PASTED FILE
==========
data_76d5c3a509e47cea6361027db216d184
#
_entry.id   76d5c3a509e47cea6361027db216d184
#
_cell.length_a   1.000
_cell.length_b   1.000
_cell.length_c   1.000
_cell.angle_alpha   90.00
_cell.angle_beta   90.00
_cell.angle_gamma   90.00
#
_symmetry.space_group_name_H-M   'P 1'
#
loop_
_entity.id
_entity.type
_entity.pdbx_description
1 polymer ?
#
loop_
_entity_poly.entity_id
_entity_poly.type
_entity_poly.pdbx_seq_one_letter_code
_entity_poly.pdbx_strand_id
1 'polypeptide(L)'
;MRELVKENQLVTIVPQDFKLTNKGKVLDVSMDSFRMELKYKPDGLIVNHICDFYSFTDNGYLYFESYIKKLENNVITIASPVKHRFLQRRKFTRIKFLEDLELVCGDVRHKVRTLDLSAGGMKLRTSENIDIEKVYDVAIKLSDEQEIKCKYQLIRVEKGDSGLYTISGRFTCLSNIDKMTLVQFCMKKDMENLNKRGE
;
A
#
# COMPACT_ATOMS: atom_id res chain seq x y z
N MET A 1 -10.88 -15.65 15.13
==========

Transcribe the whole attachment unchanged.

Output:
data_76d5c3a509e47cea6361027db216d184
#
_entry.id   76d5c3a509e47cea6361027db216d184
#
_cell.length_a   1.000
_cell.length_b   1.000
_cell.length_c   1.000
_cell.angle_alpha   90.00
_cell.angle_beta   90.00
_cell.angle_gamma   90.00
#
_symmetry.space_group_name_H-M   'P 1'
#
loop_
_entity.id
_entity.type
_entity.pdbx_description
1 polymer ?
#
loop_
_entity_poly.entity_id
_entity_poly.type
_entity_poly.pdbx_seq_one_letter_code
_entity_poly.pdbx_strand_id
1 'polypeptide(L)'
;MRELVKENQLVTIVPQDFKLTNKGKVLDVSMDSFRMELKYKPDGLIVNHICDFYSFTDNGYLYFESYIKKLENNVITIASPVKHRFLQRRKFTRIKFLEDLELVCGDVRHKVRTLDLSAGGMKLRTSENIDIEKVYDVAIKLSDEQEIKCKYQLIRVEKGDSGLYTISGRFTCLSNIDKMTLVQFCMKKDMENLNKRGE
;
A
#
# COMPACT_ATOMS: atom_id res chain seq x y z
N MET A 1 -10.88 -15.65 15.13